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nancylee

Ok, I'm Asking An Incredibly Simplistic Question

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I'm swallowing my pride and asking cause I have been playing with this, and I can't figure it out. Let's say I take a greenware pot and carve into it. I want to have one color in the carvings, and another on the surface. I understand how to get the first color into the recesses, then wipe away the color from the areas that are not recessed. How do I get color on the unrecessed areas without messing up the color in the recesses?? I thought of wax, but sometimes I have hundreds of dots, or squiggles, etc. It would take forever. Do you bisque fire the greenware with the first color in the recesses and then add the second color? 

 

Another issue I'm having trouble with: I put black underglaze (or engobe) on greenware and carved through it. I then put underglaze on the piece and wiped away the extra. Much of the black came off as well, showing the raw clay. Do you put the second color on after bisquing? I can't get a neat and clean look no matter what way I did it. 

 

Thanks - I know these seem basic, but I'm playing with adding colors and having a lot of questions/failures. 

Nancy

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You are close to the right answer. You can solve both of your questions with wax. Regarding your second question, after you apply the black underglaze, coat the entire piece in wax before carving the designs for the second color. Carve through the wax, brush on the second color, then wipe away the excess of the second color. The wax will protect the black underglaze from being wiped away. Bisque fire once.

 

This answers your first question as well, apply the color for the unreccessed areas first, coat with wax, carve the recessed design through the wax, apply second color, then wipe away the excess.

nancylee and D.M.Ernst like this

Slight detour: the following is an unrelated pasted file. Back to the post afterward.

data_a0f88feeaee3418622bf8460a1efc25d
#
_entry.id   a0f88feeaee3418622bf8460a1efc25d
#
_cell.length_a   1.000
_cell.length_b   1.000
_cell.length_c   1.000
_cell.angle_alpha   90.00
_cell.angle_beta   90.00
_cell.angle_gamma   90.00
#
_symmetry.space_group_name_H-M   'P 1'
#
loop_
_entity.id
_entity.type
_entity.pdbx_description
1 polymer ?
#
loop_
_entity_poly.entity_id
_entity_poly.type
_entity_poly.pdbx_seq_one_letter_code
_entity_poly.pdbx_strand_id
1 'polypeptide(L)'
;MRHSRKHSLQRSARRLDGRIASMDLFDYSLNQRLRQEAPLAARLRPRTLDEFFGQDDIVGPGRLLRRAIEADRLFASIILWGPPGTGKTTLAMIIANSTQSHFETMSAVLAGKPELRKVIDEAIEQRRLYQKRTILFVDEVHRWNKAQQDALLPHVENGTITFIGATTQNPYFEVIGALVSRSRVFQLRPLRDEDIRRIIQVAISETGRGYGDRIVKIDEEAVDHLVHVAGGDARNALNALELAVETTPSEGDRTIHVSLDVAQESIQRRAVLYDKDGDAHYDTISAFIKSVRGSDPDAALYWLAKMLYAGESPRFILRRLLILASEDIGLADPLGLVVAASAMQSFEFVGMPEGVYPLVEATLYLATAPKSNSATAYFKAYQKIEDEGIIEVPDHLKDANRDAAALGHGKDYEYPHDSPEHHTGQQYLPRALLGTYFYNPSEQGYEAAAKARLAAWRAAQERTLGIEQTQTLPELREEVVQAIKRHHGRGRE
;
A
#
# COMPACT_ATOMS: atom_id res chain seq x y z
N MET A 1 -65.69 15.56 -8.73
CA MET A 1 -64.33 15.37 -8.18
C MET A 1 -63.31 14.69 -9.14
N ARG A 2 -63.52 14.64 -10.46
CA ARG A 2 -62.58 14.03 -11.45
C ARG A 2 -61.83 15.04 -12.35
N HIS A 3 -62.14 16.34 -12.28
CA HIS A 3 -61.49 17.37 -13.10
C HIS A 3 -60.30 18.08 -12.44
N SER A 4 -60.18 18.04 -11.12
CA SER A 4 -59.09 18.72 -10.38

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You are close to the right answer. You can solve both of your questions with wax. Regarding your second question, after you apply the black underglaze, coat the entire piece in wax before carving the designs for the second color. Carve through the wax, brush on the second color, then wipe away the excess of the second color. The wax will protect the black underglaze from being wiped away. Bisque fire once.

 

This answers your first question as well, apply the color for the unreccessed areas first, coat with wax, carve the recessed design through the wax, apply second color, then wipe away the excess.

Thank you, Mea!!! I do suffer from a non-mechanical mind. I have a really hard time figuring out things like this. Book smart, mechanical stupid, that's me!! Much appreciated! 

Nancy

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Alternate method would be to put one color of slip/underglaze on, then apply a second coat of underglaze(second color) over top. Carefully carve through the first color exposing the second color. You may even carve through both exposing the clay underneath thus getting three values in the decoration.

 

Wax is a wonderful thing, using wax decoration over clay creating designs in the wax, and then washing with water will etch the wax design in to the clay.  Very fun!  However make certain your kiln and area is vented well, as the fumes are not something you want to be breathing.

 

 

 

best,

Pres

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Alternate method would be to put one color of slip/underglaze on, then apply a second coat of underglaze(second color) over top. Carefully carve through the first color exposing the second color. You may even carve through both exposing the clay underneath thus getting three values in the decoration.

 

Wax is a wonderful thing, using wax decoration over clay creating designs in the wax, and then washing with water will etch the wax design in to the clay.  Very fun!  However make certain your kiln and area is vented well, as the fumes are not something you want to be breathing.

 

 

 

best,

Pres

Thank you!! That's a really cool idea!! I think I saw the multiple colors/layers  in a Korean master potters video on youtube!! It was beautiful! 

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nancy, i tried to explain what i did to have a blue surface with white lines in the carvings to a fellow potter.  it was blue slip that i carved through, covered the entire bowl with a white matte glaze and fired it..  she asked several times more "but how did you get the white lines?  it took 5 times for her to understand that white glaze on white clay makes white lines.  it even worked on 112, a buff with specks.

post-2431-0-57401700-1493661424_thumb.jpg

post-2431-0-57401700-1493661424_thumb.jpg

Sallyd, nancylee, Roberta12 and 3 others like this

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This is exactly what I would recommend. :) I do a ton of decoration this way. Probably on 60% of my work is done with wax resist. :) 

 

And yes, vent the kiln or stay WAY out of the way when you're firing, the fumes are nasty. The kiln at my dad's is in a shed outside. The last time I fired I had to run back over a couple hours later because I forgot to put the plugs in. Ugh so nasty. I did it as fast as I could while holding my breath.